The following post was written several years ago. Although more recent developments have changed the field of clinical laboratory science since the original posting, the information contained was deemed to be of historical interest.

Since the introduction of critical results reporting by Lundberg over 30 years ago certain issues have remained controversial to this day, at least at our institution, e.g., is it critical or is it simply medically important information? And, if it’s medically important is the laboratory obligated to communicate directly with the physician in a timely manner, e.g., a telephone call.

As with most controversies productive discussion is often aided by making presuppositions explicit. Our institutional policy, appropriately in my opinion, adopted Lundberg’s original definition of a critical result: “… one that represents a pathophysiological state at such variance with normal as to be life threatening unless something is done promptly and for which corrective action could be undertaken.” Without the criteria provided by this definition institutional lists of critical value can end up being lengthy lists of tests that will likely include medically important as well as critical results. Co-mingling the two types of results can consume considerable laboratory resources to meet the strict standards of timeliness and documentation required for critical results, and has the potential to ultimately desensitize medical staff to those telephone calls that deal with truly life-threatening results demanding immediate attention.

What has been overlooked by some is that Lundberg published a subsequent letter proposing the additional distinction of what he called “vital laboratory values”: “… values that represent a pathophysiological state at such variance with normal as to be life threatening and for which corrective action can be taken but for which rapid action is not crucial.” Examples of test results that fit this definition readily come to mind and while not extensive the list of tests included under this category would be much more extensive than those fitting the definition of critical results. Interestingly, the College of American Pathologists (CAP) General Checklist specifies that an accredited laboratory must have a policy for the timely reporting of what Lundberg referred to as vital results but it only encompasses results relevant to the diagnosis of particular infectious diseases (e.g., human immunodeficiency virus, tuberculosis; CAP GEN.41316); other test results that may properly fit into this same category of medical relevance and urgency are not included. Perhaps a broader definition in the CAP accreditation standards would be appropriate.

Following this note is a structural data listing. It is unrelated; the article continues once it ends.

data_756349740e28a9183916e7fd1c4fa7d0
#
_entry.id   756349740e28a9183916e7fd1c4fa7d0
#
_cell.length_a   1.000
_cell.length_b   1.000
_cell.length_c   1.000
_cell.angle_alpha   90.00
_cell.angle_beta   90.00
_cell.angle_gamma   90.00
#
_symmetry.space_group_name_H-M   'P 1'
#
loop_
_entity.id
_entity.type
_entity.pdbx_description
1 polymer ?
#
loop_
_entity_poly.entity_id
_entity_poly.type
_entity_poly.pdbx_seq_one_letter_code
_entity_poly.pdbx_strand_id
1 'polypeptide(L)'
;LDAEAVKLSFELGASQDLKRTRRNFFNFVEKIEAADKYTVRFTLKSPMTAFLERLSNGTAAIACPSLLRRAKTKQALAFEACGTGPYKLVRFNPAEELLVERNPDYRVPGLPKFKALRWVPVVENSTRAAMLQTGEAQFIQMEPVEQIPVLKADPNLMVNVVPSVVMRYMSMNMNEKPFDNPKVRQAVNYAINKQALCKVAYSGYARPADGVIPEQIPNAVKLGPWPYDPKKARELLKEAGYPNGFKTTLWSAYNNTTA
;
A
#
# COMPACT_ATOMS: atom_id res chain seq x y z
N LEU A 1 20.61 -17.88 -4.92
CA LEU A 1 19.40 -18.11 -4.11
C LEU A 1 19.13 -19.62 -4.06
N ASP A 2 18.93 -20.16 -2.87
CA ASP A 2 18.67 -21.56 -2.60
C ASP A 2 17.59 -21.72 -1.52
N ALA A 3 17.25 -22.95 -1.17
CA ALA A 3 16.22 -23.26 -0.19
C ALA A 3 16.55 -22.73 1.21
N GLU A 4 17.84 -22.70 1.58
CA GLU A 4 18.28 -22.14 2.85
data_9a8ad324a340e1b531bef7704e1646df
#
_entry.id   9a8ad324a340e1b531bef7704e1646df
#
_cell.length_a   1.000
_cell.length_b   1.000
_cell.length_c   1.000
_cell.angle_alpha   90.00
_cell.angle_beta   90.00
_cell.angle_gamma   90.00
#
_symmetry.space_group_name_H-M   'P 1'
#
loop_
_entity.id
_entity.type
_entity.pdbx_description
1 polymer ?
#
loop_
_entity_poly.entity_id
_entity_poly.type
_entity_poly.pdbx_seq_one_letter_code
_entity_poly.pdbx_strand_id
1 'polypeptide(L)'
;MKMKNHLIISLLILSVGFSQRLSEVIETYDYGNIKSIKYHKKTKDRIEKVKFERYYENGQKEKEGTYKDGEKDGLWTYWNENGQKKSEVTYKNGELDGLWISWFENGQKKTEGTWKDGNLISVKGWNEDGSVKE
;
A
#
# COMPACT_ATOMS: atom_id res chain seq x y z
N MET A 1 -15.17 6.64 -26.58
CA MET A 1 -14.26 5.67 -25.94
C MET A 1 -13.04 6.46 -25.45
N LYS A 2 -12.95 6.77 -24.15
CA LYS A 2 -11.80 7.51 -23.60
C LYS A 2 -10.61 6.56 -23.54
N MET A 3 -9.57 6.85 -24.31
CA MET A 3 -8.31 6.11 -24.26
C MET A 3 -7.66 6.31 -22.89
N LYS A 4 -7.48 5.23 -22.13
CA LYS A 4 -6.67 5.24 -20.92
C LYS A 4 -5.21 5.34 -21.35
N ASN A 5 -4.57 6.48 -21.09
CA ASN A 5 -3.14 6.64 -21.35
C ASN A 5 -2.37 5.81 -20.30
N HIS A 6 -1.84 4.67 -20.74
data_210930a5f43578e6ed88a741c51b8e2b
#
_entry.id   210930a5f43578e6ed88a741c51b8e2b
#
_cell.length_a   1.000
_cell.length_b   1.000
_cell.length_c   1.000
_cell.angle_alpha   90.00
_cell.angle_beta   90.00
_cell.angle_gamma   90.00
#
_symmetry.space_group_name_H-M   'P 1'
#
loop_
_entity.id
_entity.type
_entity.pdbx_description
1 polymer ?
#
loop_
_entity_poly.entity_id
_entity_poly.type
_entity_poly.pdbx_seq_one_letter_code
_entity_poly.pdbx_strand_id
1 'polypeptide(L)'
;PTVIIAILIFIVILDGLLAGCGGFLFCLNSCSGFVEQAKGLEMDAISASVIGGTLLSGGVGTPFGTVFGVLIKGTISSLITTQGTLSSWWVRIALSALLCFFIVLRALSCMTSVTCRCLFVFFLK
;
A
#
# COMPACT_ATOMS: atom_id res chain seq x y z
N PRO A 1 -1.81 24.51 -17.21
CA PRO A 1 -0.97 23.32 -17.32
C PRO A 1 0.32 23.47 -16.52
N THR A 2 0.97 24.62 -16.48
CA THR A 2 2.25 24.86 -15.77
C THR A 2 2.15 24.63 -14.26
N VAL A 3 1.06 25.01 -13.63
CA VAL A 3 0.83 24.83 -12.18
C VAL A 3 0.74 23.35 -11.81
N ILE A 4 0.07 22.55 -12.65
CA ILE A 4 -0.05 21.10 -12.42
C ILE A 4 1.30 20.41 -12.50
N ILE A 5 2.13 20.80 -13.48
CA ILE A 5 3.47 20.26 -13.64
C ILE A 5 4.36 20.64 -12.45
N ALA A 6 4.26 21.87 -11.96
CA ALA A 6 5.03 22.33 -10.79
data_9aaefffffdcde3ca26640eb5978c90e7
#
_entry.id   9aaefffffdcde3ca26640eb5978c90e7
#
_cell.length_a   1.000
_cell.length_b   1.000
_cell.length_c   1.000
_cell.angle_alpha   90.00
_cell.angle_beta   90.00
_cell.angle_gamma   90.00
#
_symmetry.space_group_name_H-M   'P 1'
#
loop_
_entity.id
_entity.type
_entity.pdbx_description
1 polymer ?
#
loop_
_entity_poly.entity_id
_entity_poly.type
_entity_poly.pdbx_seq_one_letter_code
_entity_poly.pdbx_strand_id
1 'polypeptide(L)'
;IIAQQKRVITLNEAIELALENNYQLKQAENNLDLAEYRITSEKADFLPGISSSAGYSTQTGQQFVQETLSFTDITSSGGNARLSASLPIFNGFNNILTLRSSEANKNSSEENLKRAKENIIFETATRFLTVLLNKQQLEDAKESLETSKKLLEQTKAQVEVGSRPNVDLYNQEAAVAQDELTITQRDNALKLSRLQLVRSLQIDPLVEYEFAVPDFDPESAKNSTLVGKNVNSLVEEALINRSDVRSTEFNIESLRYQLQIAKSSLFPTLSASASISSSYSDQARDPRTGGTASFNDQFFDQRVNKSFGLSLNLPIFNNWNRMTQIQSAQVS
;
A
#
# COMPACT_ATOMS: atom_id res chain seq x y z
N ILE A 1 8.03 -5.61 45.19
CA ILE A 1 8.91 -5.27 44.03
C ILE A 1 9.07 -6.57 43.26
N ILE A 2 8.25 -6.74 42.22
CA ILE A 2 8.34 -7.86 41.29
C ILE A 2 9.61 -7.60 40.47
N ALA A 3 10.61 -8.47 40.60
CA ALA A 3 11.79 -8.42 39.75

Why make a fuss over the distinction? First, much stricter regulatory and medical-legal criteria and scrutiny apply to test results categorized as “critical results”, e.g., who may receive the information, the extent of documentation required and standards of performance (one hour or less depending upon institutional policy) thus requiring more intensive use of laboratory resources to meet the demands invoked by the classification as is appropriate. Whereas test results considered vital can be communicated using less demanding methods, including asynchronous electronic means that are not readily applied to communication of critical results. Secondly, clear definition and delineation of what test results will be treated as critical versus vital is necessary for medical staff education. Likely laboratory professionals have received irate calls from physicians wanting to know why the laboratory didn’t telephone them with the results of an abnormal test, e.g., an ALT of 300 IU/L in an outpatient.

It is difficult to be unsympathetic with physician demands for more direct communication regarding abnormal laboratory results in light of the sheer volume of data they must track, and considering that while the electronic record provides enhanced information management in many regards the loss of clear context and visibility of information can actually make it more difficult to be aware of laboratory results particularly when the test results are not available within a day or so of the date ordered. Nevertheless, to expand the definition of critical results to meet physician expectations risks the integrity of a system that is meant to provide timely and accurate reporting to a responsible party in circumstances that may be life threatening. As laboratory professionals I believe it is incumbent on us to work collaboratively with our physician colleagues to strictly define critical results for the patient population served and to monitor and maintain high performance standards for communication of said critical results.

Is there an exception to the requirement to directly communicate critical results when the result(s) is noted again in a relatively short time period? Are technological solutions for asynchronous communication sufficient in these situations? What do you think? Call centers, do they work for communicating critical results and if so what are the elements that assure success? Does your critical value policy and procedure specify and escalation pathway? Stay tuned for more discussion on this subject.